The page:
by Karen Kwiatkowski
Jude Wanniski reports the number of Iraqi civilians dead, long past rigor mortis and rotting, as a result of the U.S. invasion of Iraq in mid-March 2003. The body count, conducted by the Iraqi Freedom Party, covers 14 governorates in Iraq and provides data up to mid-June 2003. The number is around 37,000. 37,000 dead civilians, that is.
It's about .15% of the whole Iraqi population (24 million souls) and you need to know what it doesn't count. It doesn't count soldiers, Fedayeen, militia or para-military — just the dead civilians. It doesn't count those civilians injured, maimed or psychologically damaged. It doesn't count the governorates in Iraqi Kurdistan. It just counts the dead among people like you and me, our kids, our neighbors and their kids, and the people we see down at the Wal-mart and the local bank.
In Vietnam, most of the civilians we killed were country peasants with little or no education, farmers really. Iraq, like a lot of places in the world today, is both urban and literate. Less than 10% of the economy is agricultural. If you believe the CIA's 2003 Factbook, slightly more than 40% of the population can read and write, or you can choose UNICEF's 2000 literacy rate of 58%. Given the stellar performance of the CIA to date on Iraq, call me crazy but I'm going with the UNICEF numbers.
In fact — if you want to see who we are killing, PBS put together a useful statistical overview of the Iraq that was, as of November 2002.
.15% of a national population is just a small number, a tiny token really, just one civilian dead for every 666 Iraqis. Certainly in any invasion aimed at "liberating," heads will roll. Neocons like Richard Perle and Paul Wolfowitz understand this well, having learned all about it in their shared avocation of Soviet studies during the Late Cold War. The USSR conducted several model uninvited liberations of sovereign nations, countries that had stood for something they wanted, and wanted to prove. Richard and Paul, Jerry Bremer too, seem to have learned well the Soviet technique, right down to post-haste increases of prison capacity and emplacement of hand-picked collaborators in the new government while retaining veto power on all decisions. Brezhnev must be so proud!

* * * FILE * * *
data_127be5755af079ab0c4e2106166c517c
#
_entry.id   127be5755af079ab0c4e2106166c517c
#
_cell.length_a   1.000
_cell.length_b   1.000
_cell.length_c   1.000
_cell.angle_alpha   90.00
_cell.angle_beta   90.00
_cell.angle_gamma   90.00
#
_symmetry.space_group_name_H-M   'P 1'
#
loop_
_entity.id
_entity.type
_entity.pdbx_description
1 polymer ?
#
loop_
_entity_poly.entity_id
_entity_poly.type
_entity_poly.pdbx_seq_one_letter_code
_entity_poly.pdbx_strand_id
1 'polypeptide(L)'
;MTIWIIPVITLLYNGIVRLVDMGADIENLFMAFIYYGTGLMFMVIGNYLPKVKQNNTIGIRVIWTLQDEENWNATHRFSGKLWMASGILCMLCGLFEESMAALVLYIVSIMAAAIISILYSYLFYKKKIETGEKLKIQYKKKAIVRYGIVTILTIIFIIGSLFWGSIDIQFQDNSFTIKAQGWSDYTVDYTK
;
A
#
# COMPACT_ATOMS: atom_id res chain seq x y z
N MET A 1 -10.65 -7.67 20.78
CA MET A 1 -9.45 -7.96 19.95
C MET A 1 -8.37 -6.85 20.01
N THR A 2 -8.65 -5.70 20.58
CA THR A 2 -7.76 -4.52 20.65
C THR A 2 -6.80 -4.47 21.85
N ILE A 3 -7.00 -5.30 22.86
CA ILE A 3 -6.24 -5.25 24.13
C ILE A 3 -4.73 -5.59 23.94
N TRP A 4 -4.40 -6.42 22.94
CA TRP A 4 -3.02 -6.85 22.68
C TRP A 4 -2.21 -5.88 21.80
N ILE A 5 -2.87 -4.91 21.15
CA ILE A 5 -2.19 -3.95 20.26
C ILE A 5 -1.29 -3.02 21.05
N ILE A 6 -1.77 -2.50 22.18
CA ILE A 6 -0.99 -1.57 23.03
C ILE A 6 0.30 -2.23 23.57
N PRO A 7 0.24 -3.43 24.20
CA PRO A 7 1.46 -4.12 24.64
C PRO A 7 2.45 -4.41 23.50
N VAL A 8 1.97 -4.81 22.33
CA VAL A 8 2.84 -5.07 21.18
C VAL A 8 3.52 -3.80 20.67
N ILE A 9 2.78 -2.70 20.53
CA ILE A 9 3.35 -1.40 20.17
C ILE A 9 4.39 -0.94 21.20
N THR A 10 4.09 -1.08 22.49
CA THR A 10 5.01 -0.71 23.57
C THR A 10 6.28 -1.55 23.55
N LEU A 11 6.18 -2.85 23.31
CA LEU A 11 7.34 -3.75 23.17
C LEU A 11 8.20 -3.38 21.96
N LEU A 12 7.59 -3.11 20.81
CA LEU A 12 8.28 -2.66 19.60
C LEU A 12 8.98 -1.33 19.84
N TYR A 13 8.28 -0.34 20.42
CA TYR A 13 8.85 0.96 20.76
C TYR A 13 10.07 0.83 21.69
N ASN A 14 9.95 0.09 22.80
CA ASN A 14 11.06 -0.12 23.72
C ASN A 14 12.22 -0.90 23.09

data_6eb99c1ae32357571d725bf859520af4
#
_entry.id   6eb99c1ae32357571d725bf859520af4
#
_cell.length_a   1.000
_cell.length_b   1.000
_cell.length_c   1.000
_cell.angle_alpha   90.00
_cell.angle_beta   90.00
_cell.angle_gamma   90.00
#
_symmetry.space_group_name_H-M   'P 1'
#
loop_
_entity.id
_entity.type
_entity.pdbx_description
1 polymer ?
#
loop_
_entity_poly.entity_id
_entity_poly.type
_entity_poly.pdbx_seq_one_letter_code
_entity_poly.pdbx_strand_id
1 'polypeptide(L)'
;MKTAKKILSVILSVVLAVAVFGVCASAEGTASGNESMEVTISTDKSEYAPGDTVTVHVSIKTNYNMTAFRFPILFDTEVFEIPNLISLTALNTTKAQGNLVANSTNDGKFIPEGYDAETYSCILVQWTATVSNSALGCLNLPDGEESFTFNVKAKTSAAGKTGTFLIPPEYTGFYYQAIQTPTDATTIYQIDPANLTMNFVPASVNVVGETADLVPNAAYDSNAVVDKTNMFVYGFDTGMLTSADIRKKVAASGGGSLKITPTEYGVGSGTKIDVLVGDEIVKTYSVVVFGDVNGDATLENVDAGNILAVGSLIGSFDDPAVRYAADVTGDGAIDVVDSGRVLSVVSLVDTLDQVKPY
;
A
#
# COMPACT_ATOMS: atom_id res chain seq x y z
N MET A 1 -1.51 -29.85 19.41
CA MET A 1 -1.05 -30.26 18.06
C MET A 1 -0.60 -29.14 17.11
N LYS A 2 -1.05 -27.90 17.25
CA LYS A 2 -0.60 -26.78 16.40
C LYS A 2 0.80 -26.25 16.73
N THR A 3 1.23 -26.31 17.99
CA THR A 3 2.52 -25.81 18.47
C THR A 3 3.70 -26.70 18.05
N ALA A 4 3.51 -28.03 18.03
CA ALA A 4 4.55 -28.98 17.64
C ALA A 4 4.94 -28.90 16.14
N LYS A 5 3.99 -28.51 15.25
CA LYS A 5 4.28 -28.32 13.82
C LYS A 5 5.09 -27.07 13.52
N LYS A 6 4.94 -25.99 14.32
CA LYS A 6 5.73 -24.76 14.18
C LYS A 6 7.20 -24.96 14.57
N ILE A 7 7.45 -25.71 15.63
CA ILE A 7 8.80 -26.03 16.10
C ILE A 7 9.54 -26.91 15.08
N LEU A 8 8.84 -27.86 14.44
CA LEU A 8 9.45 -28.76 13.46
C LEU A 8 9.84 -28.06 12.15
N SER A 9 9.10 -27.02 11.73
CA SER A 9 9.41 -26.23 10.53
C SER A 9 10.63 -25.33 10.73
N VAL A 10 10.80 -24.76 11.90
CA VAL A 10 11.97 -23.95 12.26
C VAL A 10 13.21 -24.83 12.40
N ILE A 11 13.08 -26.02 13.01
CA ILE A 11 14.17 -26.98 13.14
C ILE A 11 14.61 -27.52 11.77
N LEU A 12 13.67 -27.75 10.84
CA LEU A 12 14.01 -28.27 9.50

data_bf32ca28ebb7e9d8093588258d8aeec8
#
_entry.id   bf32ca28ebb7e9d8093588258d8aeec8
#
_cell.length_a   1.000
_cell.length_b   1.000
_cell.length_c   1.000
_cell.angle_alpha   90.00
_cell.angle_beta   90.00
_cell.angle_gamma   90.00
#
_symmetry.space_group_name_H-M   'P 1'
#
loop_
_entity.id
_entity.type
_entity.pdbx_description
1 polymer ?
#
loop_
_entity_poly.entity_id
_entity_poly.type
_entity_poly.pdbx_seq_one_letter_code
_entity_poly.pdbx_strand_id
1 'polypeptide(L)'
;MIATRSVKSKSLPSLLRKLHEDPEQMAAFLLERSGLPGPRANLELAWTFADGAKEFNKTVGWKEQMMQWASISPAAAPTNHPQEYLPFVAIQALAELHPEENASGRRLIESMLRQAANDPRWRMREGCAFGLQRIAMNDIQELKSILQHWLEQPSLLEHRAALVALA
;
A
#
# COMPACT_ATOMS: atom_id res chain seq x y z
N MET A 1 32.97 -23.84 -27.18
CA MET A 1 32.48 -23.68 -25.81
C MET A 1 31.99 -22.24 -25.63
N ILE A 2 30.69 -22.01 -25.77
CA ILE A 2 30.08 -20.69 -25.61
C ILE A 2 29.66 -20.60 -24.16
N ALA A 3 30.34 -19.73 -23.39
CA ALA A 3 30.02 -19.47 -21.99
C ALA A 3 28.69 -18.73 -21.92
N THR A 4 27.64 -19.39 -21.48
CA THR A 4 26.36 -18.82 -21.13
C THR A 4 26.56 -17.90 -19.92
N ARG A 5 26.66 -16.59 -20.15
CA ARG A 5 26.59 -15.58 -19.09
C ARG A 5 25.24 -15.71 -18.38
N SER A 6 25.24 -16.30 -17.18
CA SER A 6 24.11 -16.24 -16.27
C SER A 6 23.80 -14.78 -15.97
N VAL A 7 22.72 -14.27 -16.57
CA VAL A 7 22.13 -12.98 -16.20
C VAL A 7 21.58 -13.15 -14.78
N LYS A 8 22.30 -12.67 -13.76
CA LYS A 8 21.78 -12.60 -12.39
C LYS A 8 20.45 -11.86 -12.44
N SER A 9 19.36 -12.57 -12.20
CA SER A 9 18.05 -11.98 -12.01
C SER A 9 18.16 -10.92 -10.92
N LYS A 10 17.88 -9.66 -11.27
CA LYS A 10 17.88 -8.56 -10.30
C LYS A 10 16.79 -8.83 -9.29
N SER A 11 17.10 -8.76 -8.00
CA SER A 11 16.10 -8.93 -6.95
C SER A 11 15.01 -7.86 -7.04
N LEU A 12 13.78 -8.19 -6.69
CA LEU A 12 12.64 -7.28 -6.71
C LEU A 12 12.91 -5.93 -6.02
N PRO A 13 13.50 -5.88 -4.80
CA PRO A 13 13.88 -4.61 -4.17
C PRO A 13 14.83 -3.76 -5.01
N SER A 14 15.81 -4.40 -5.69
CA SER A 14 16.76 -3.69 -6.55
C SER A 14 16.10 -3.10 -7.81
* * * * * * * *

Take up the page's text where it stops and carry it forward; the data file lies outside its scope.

The .15% doesn't include the numbers from the Kurdish region, a population comprising almost 20% of the total. So if we consider known civilian deaths in proportion to the population of interest (God forbid the U.S. government gets interested in you!) we get a slightly different percentage, a nice little .2% of the population. I know you all get this perfectly, but for the Dubyas in the crowd, this means that U.S. forces and U.S. military actions have already unintentionally killed one in every 500 civilians in Iraq between mid-March and mid-June 2003.
Just to put it in perspective, if the .2% were applied in this country of 290 million, it would equate to 580,000 deaths in three months, for a projected rate of 2.3 million annually. This "annual" rate, for comparison, exceeds our American annual losses of citizens to tobacco, alcohol, assorted drugs, suicide, murder, as well all deaths in this country each year due to traffic accidents. Now, when people drink, smoke, take dangerous drugs, don't follow their doctor's advice, live and drive recklessly, the rest of us accept and understand that we are human, and people die for different reasons. If this destruction of innocent life were, however, the direct result of a single cause, a single invading and occupying army, a single government — and if the invasion were the result of a single decision visited as it were unilaterally — well, it would tend to be seen as a something of a problem by the surviving friends and neighbors. Heck — in this country, it would be seen as a major overwhelming national crisis. Polls and politicians and mothers and fathers would scream "Somebody needs to do something!"